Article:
By Andrea Lawful Sanders
On Thursday, April 25, after a full days participation in the annual Penn Relays, three athletes from one of the Jamaican high schools, decided to go as a group to the Plymouth Meeting Mall, which was across the street from their hotel. The young men entered Boscov’s department store and began shopping for a few items to take back home with their pocket monies. And so began what became a nightmare that so frightened athletes and coaches alike, they would not soon recover.
In the middle of shopping and while talking to each other, they heard a loud commanding voice to stop what they were doing and to not move.
They complied; the police officers asked their names, date of birth, and where they lived. The young men responded truthfully, and had their passports handy to show them.
The police officers that stopped them said they were told by a sales associate that one of the young men put something in his bag. The officers checked all the bags and found nothing – yet according to the athletes, who kept insisting that they were simply visitors and had the money to pay for the items in their cart, they were not believed and were placed into a police car.
Another police officer walked over and after asking a few clarifying questions, told his peers these young men were telling the truth — they were athletes competing here for the relays. There were no stolen goods found on them and their passports corroborated what they said.
At this point, the athletes began to realize that the first two officers were hell bent on accusing them of something they did not do, based on how they looked.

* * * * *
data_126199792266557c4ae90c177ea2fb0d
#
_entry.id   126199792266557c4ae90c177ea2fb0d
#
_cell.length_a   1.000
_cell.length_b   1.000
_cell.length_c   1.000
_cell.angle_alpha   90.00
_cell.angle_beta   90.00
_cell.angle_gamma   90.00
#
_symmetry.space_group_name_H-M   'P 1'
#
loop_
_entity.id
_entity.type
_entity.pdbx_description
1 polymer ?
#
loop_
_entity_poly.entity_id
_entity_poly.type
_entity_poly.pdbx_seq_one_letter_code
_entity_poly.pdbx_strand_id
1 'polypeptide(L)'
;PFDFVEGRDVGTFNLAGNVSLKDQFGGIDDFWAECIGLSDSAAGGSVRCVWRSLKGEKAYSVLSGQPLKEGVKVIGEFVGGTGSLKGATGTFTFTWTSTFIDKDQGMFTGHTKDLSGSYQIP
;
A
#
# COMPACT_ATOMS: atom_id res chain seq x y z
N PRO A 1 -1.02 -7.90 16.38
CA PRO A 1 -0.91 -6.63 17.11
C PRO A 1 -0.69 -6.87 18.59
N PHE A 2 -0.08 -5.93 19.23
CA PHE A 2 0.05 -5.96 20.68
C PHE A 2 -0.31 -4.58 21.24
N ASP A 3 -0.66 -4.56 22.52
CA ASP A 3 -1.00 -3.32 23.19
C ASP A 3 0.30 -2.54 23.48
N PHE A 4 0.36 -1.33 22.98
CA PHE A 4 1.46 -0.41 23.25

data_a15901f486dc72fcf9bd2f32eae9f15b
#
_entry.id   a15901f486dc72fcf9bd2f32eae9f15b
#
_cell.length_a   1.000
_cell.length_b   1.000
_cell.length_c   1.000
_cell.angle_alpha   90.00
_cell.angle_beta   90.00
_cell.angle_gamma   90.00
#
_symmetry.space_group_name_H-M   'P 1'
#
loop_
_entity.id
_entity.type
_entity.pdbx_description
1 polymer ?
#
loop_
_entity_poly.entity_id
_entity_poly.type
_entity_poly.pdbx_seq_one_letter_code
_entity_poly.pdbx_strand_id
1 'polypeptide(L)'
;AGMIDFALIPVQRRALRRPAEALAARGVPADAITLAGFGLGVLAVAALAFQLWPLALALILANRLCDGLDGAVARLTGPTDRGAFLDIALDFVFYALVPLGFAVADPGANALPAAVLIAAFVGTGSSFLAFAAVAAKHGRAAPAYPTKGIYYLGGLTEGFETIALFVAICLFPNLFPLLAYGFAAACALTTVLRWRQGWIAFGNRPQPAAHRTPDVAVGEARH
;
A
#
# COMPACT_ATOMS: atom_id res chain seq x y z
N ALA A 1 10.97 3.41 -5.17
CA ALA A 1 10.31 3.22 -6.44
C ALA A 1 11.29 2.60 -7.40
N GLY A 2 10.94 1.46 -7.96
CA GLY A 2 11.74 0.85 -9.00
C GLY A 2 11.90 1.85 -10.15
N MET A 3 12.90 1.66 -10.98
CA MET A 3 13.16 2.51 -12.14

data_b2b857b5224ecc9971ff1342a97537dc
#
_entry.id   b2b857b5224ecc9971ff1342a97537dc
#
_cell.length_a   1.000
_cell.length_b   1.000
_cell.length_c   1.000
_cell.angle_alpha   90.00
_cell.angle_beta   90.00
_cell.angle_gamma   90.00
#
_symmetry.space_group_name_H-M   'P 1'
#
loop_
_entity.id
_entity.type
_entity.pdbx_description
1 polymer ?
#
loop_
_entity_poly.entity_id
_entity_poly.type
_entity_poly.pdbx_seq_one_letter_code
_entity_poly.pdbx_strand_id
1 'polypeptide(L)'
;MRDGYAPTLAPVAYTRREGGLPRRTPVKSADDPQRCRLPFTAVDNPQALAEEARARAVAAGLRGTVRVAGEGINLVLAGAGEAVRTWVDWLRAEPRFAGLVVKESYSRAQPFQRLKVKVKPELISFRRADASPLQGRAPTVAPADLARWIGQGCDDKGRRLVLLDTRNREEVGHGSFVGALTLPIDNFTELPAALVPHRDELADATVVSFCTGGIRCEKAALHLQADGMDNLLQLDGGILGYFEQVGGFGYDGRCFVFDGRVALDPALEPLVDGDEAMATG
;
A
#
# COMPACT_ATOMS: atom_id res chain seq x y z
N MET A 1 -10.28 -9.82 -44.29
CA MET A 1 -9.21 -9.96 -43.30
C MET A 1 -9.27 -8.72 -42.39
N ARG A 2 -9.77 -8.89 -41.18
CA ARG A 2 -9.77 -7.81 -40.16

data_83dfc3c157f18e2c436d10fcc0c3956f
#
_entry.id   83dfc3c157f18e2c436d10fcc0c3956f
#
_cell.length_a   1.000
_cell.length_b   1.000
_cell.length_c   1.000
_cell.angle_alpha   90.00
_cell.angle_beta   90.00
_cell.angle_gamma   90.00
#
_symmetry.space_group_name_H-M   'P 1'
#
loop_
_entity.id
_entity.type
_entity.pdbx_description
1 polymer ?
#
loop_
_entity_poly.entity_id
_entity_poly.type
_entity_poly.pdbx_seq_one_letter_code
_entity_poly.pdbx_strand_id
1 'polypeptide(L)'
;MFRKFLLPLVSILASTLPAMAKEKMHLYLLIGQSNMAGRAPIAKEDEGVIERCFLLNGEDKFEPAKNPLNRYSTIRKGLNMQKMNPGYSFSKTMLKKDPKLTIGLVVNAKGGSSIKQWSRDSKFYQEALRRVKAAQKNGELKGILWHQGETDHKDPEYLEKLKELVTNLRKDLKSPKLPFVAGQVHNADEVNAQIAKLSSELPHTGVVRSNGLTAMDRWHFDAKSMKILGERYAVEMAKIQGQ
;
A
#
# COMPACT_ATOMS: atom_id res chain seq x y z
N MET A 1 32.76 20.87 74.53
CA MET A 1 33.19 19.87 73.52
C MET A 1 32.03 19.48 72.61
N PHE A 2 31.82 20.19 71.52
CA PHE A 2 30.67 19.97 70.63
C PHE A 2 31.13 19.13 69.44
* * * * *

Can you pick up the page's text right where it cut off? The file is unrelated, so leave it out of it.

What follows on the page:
You see, because of how cold they found the temperature in Philadelphia each year, the athletes wore “skull caps” and hoodies to stay warm. It not once occurred to the first two officers, that there was another explanation beyond stealing, and they kept trying to get the young men to confess to taking what they never did by being threatening to them.
“I could not believe what was happening,” said one athlete, who was not so much worried about himself, and in his naïveté thought that they could see he was innocent, so he believed that surely they would let them go. “I went from being a student who was here to make his school proud, to being treated like a thug. I am most ashamed that this experience devastated my coaches, who were so hurt, they broke down in tears at the sight of us in a police car. I already knew l was totally innocent and could not understand why they profiled us when we did nothing. We even showed them our money.”
Luckily for these young men, the third officer took on the wrath of his peers and let the young men go because he believed them.
God was definitely on their side, because they would have been given citations and court hearings for simply being in the right place at the wrong time.
The advice they were given is to always have chaperones, even if they are just going across the street, because the climate in this country for Black men is tenuous at best. It was explained that many Black lives were lost in recent years for much less than what they were accused of, and the adults around them had lawyers and counselors ready to move heaven and earth to protect their innocence.
On Friday morning, they had a short but impactful discussion about being wrongfully profiled. To see the shock, hurt and sadness on their faces was almost too much to bear.
It was heartwarming to see that they wanted people to know they were in the United States to bring honor to their school. They left with their chins lifted a little higher — and the adults feeling proud — that they (the athletes) kept thinking about the impact of this incident on their coaches, families, country and schools beyond themselves, and were grateful for the adults who stepped up to not only comfort, but help them find the pieces they were originally seeking to purchase.
They will not soon forget their experience at Boscov’s, the sales associate who profiled them, the police officers who tried to make them confess to doing what they would have never done, and the guardian angel who stood up in the gap for them.